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Having Development Discussions: A Job Aid for Leaders and Employees
By Terri Baumgardner, Ph.D., SPHR

 

 

Having Development Disc

Having Development Discussions: A Job Aid for Leaders and Employees    

 

Overview

This job aid is designed specifically to help leaders and employees have strong and productive development discussions. It is meant to provide advice and guidance once the employee has completed The PROFILOR® feedback process, for three phases related to development discussions: preparing for the discussion, having the meeting, and following-up after the meeting. The following sections are organized according to these phases.

Preparing for Development Discussions:

  •  There are two situations to consider: first, the situation in which both the leader and employee both receive complete copies of The PROFILOR® feedback report; second, the situation in which only the employee receives a copy of the complete feedback report.

  • If they are both receiving a complete copy of the feedback report, they should both consider, take notes on, and be prepared to discuss:

    • Themes from The PROFILOR® feedback process, reflect perceptions of the employee’s current strengths and development needs; the leader may also have additional perceptions to add to the discussion

If only the employee is receiving a complete copy of the feedback report, the employee should identify and be prepared to discuss the key themes they see in the report. The employee may also copy sections of the report to illustrate how the themes were identified.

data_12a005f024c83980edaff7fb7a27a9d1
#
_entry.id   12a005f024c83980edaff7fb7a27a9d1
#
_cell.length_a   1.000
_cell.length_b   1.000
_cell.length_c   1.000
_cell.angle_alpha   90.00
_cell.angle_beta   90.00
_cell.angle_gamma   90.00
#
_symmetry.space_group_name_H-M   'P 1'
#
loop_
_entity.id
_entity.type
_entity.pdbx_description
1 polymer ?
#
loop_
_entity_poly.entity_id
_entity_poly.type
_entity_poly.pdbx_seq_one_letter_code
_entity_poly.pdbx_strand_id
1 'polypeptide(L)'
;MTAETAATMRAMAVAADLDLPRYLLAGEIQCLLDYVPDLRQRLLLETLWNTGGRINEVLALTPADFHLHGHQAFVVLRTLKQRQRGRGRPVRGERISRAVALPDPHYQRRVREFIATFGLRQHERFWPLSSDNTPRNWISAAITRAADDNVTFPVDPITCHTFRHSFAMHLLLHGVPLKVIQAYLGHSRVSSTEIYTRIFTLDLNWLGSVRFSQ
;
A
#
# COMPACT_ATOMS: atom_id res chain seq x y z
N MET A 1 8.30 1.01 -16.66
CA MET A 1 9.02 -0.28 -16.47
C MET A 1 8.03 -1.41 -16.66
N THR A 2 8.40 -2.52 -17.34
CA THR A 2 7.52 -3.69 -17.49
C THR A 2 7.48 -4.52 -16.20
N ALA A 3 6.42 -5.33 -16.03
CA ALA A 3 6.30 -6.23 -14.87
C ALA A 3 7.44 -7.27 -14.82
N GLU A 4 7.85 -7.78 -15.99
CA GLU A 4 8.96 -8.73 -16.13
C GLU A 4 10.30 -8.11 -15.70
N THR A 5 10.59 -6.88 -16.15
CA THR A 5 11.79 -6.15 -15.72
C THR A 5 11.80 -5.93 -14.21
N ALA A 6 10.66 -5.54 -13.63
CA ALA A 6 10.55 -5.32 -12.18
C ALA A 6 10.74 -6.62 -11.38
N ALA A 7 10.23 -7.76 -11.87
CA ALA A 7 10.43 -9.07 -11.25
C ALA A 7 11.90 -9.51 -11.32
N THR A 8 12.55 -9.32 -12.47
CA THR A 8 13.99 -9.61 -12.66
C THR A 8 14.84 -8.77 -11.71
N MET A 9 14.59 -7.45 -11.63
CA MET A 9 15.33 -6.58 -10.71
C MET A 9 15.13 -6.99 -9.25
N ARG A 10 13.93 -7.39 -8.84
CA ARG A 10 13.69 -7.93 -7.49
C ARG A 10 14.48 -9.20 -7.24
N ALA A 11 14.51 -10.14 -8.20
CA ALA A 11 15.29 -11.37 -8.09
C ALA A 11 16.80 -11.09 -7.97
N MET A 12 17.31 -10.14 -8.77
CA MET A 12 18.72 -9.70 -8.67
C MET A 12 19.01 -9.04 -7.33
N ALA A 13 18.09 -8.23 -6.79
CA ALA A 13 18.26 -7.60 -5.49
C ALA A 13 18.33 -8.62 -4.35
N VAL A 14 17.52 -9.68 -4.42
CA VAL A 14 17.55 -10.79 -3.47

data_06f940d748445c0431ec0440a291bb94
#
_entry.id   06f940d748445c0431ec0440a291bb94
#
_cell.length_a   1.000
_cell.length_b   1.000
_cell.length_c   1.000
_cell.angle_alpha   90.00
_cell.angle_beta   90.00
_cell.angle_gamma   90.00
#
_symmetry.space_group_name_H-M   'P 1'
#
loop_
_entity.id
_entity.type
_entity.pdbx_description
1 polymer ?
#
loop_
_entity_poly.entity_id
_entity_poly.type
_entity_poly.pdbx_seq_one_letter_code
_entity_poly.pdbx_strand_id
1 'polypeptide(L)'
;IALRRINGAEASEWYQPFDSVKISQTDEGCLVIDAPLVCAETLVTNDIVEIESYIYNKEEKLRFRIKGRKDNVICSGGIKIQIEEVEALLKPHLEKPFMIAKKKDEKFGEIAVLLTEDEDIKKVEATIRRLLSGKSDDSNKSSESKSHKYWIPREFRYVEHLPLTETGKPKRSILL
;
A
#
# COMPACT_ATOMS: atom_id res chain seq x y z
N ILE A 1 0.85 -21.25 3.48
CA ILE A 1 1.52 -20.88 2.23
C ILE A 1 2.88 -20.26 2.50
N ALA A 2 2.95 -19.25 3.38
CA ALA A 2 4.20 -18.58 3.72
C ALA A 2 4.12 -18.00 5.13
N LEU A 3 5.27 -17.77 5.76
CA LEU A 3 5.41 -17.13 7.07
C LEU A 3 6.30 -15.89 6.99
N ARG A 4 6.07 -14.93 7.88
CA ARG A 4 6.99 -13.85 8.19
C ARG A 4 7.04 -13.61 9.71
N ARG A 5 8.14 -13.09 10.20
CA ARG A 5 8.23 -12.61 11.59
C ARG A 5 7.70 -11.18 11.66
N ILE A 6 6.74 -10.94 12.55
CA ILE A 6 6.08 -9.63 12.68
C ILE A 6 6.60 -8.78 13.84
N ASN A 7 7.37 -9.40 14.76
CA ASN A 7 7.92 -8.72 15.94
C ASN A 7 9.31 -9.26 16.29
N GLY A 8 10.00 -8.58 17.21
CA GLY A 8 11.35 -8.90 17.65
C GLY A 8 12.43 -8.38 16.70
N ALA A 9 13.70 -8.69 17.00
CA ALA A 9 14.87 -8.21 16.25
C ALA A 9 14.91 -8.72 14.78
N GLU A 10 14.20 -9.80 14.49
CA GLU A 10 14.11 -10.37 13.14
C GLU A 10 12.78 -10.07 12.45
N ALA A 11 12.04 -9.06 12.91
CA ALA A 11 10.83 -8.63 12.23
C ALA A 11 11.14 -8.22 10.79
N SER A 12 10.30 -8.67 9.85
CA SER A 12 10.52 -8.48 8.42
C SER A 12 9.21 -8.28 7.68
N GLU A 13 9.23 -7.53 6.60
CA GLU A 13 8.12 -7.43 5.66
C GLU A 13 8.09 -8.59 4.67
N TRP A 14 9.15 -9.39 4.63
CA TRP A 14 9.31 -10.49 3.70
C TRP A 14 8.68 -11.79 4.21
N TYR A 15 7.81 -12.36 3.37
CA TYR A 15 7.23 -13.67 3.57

• Regardless of who receives the complete report, both leader and employee should prepare to discuss:

    • What the employee wants for the future (e.g., professional or career goals, the employee’s perspective)

    • What the organization needs from the employee for success (the leader’s perspective)

  • Both the leader and employee should begin to consider the employee’s current strengths and development needs compared to the desired future state. From this comparison, identify thoughts about the biggest skill or competency gaps to fill and/or strengths to leverage for the greatest ongoing success.

  • Come prepared to the meeting with any other documents or notes to help facilitate a strong and productive discussion.

  • The employee or leader can schedule the meeting. If this is the first conversation of this nature, then at least an hour should be scheduled to allow for the attention needed. Less time can work if development-type conversations are typical for the leader and employee.

During the Development Discussions:

  • Remember, this is not a performance review meeting. The focus should be on assisting the employee with their development ongoing. Stay focused on this objective only.

  • The leader’s role in this meeting is as a coach; the employee’s role should ideally be to lead the meeting (as they ultimately own their own development). Both leader and employee need to listen and seek to understand and interpret feedback. Taking notes during the meeting is a good idea and will make follow-up after the development discussion go more smoothly.

  •  It works best to have the conversation in this order (the timeframes given are suggestions to help manage the time and are provided here for a one-hour meeting; adjust accordingly for a shorter or longer meeting):

    • Future goals that are important to the employee (8 minutes; the employee most often leads)

    • Additional insights on factors the organization sees as important to the employee’s success for current and/or future desired roles (7 minutes; the leader most often leads)